“The Christmas portions of the gospels are at once the most beloved and the most mythologized texts in the New Testament. Like works of art that have been lacquered with coat after coat of varnish, the details of the original stories are sometimes hard to see clearly. In the last few posts I suggested that a close reading of Matthew’s account (chapter two) reveals that the star may be something entirely different than a comet or supernova or planetary conjunction, as is so often taught.
Today we turn to Luke’s account, famous for spawning a zillion nativity scenes with kids clothed in bathrobes and towels around their heads. The most obvious misreading of this text lies in the portrayal of an unmentioned innkeeper who heartlessly turns away the poor couple and forces them to find a stable.
Where did they stay in Bethlehem? Luke tells us that after the birth, Mary put the baby in a “manger,” or feeding trough, because there was “no room for them in the καταλυμα – kataluma” (Luke 2:7). While this term was translated as “inn” by the KJV, Luke elsewhere uses it to mean a “guest room” (Luke 22:11, the site of the Last Supper). When Luke does wants to speak about an inn, he the Greek word πανδοχειον – pandocheion (Luke 10:34, in the parable of the Good Samaritan).
Thus, Luke says nothing about Joseph and Mary being denied access to an inn and Mary having to bear the child in a barn. Historically, it is far more likely that Mary and Joseph had their child in the humble back portion of the ancestral home where the most valued animals were fed and housed, because the guest room in the family home was already occupied. In any case, Bethlehem was such a small village that it is not even clear it would have had a wayside inn. Admittedly, Jesus’ beginnings were humble, but we don’t need to mythologize them into a story about a pregnant Mom being cast out by a heartless innkeeper.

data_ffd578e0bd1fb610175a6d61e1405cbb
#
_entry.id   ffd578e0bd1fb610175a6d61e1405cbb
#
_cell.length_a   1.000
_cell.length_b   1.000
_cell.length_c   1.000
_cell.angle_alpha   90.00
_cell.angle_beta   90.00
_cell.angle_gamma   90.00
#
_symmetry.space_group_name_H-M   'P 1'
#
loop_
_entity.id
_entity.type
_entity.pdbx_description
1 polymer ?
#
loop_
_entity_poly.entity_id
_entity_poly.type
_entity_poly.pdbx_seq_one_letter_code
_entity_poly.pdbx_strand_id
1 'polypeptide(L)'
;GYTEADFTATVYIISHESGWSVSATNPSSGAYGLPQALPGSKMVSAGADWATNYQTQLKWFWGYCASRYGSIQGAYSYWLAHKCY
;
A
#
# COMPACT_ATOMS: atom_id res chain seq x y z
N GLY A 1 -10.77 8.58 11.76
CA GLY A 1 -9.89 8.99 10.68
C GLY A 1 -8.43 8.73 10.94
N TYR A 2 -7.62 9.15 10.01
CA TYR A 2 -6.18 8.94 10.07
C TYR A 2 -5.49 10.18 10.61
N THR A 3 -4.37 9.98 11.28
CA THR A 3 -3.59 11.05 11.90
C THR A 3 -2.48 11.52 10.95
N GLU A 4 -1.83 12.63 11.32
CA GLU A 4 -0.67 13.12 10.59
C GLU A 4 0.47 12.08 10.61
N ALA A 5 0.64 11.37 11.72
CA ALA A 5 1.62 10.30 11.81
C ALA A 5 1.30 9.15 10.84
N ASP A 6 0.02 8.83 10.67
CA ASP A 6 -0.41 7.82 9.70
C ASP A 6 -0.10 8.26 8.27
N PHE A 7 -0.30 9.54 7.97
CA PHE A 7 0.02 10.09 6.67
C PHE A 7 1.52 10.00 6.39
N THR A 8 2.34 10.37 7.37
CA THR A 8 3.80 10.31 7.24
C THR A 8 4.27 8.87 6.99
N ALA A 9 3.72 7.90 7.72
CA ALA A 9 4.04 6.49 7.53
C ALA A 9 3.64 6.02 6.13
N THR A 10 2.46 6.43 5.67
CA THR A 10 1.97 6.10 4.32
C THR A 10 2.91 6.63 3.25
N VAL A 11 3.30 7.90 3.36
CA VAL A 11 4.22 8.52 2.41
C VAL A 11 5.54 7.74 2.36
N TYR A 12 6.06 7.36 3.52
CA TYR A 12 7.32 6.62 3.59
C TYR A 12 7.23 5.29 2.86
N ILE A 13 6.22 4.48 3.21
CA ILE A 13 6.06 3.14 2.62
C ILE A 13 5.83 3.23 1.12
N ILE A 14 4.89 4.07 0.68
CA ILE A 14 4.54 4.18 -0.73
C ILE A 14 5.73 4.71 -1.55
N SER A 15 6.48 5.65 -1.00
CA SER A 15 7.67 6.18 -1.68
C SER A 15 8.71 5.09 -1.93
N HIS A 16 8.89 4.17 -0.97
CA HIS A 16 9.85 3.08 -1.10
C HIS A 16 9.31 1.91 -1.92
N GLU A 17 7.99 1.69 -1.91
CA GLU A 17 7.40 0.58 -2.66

You probably know that by conflating the two separate accounts of Matthew and Luke, Nativity sets for years have included the Magi with the shepherds in that stable scene. It is obvious that Matthew states that they came to a house, not to a stable (Matt. 2:11).
I am not trying to be α cynical ‘‘Grinch,” and yes, our own Nativity set does contain the Magi! I am just asking us all to base our beliefs on the actual text of Scripture and not on centuries of religious paintings and a translation that could be improved!”
-Dr. William Varner, Complements of: http://dribex.tumblr.com/post/14163767418/mythology-of-the-mean-innkeeper